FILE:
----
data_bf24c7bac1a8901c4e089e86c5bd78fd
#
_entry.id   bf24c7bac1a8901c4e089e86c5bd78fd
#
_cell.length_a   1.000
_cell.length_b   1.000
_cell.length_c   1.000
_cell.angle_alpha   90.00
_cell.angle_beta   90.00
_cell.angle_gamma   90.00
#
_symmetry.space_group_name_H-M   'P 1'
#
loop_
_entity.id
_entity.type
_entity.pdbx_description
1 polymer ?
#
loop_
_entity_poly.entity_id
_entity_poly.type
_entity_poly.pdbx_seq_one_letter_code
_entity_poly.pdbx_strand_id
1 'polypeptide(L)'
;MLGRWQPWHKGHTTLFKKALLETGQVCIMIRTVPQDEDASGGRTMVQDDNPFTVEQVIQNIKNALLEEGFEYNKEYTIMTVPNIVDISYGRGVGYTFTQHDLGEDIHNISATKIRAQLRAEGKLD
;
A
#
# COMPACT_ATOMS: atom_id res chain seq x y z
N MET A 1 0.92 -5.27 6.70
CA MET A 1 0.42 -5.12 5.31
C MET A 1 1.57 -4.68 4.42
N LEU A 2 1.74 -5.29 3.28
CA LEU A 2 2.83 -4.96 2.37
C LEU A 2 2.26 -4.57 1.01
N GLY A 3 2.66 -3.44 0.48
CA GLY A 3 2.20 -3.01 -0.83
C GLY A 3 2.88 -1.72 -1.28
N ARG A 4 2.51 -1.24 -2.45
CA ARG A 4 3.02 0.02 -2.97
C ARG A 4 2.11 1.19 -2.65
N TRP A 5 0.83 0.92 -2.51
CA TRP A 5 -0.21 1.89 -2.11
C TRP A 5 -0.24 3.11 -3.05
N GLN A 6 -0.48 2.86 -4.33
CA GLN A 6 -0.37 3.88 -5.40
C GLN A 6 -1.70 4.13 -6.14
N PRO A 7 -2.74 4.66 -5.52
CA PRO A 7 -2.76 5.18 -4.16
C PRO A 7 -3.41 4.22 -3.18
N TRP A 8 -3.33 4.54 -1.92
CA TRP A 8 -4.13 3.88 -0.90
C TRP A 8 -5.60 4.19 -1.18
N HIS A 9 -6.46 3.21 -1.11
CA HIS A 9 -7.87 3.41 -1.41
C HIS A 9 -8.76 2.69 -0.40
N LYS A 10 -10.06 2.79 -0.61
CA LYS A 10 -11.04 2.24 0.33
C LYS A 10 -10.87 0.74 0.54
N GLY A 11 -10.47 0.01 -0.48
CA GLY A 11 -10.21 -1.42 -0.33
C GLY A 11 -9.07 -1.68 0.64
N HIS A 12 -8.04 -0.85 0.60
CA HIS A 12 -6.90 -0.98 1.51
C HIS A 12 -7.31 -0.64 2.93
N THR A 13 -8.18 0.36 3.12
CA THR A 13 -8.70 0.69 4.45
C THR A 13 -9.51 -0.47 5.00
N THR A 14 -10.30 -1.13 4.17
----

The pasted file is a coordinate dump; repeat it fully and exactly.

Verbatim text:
data_bf24c7bac1a8901c4e089e86c5bd78fd
#
_entry.id   bf24c7bac1a8901c4e089e86c5bd78fd
#
_cell.length_a   1.000
_cell.length_b   1.000
_cell.length_c   1.000
_cell.angle_alpha   90.00
_cell.angle_beta   90.00
_cell.angle_gamma   90.00
#
_symmetry.space_group_name_H-M   'P 1'
#
loop_
_entity.id
_entity.type
_entity.pdbx_description
1 polymer ?
#
loop_
_entity_poly.entity_id
_entity_poly.type
_entity_poly.pdbx_seq_one_letter_code
_entity_poly.pdbx_strand_id
1 'polypeptide(L)'
;MLGRWQPWHKGHTTLFKKALLETGQVCIMIRTVPQDEDASGGRTMVQDDNPFTVEQVIQNIKNALLEEGFEYNKEYTIMTVPNIVDISYGRGVGYTFTQHDLGEDIHNISATKIRAQLRAEGKLD
;
A
#
# COMPACT_ATOMS: atom_id res chain seq x y z
N MET A 1 0.92 -5.27 6.70
CA MET A 1 0.42 -5.12 5.31
C MET A 1 1.57 -4.68 4.42
N LEU A 2 1.74 -5.29 3.28
CA LEU A 2 2.83 -4.96 2.37
C LEU A 2 2.26 -4.57 1.01
N GLY A 3 2.66 -3.44 0.48
CA GLY A 3 2.20 -3.01 -0.83
C GLY A 3 2.88 -1.72 -1.28
N ARG A 4 2.51 -1.24 -2.45
CA ARG A 4 3.02 0.02 -2.97
C ARG A 4 2.11 1.19 -2.65
N TRP A 5 0.83 0.92 -2.51
CA TRP A 5 -0.21 1.89 -2.11
C TRP A 5 -0.24 3.11 -3.05
N GLN A 6 -0.48 2.86 -4.33
CA GLN A 6 -0.37 3.88 -5.40
C GLN A 6 -1.70 4.13 -6.14
N PRO A 7 -2.74 4.66 -5.52
CA PRO A 7 -2.76 5.18 -4.16
C PRO A 7 -3.41 4.22 -3.18
N TRP A 8 -3.33 4.54 -1.92
CA TRP A 8 -4.13 3.88 -0.90
C TRP A 8 -5.60 4.19 -1.18
N HIS A 9 -6.46 3.21 -1.11
CA HIS A 9 -7.87 3.41 -1.41
C HIS A 9 -8.76 2.69 -0.40
N LYS A 10 -10.06 2.79 -0.61
CA LYS A 10 -11.04 2.24 0.33
C LYS A 10 -10.87 0.74 0.54
N GLY A 11 -10.47 0.01 -0.48
CA GLY A 11 -10.21 -1.42 -0.33
C GLY A 11 -9.07 -1.68 0.64
N HIS A 12 -8.04 -0.85 0.60
CA HIS A 12 -6.90 -0.98 1.51
C HIS A 12 -7.31 -0.64 2.93
N THR A 13 -8.18 0.36 3.12
CA THR A 13 -8.70 0.69 4.45
C THR A 13 -9.51 -0.47 5.00
N THR A 14 -10.30 -1.13 4.17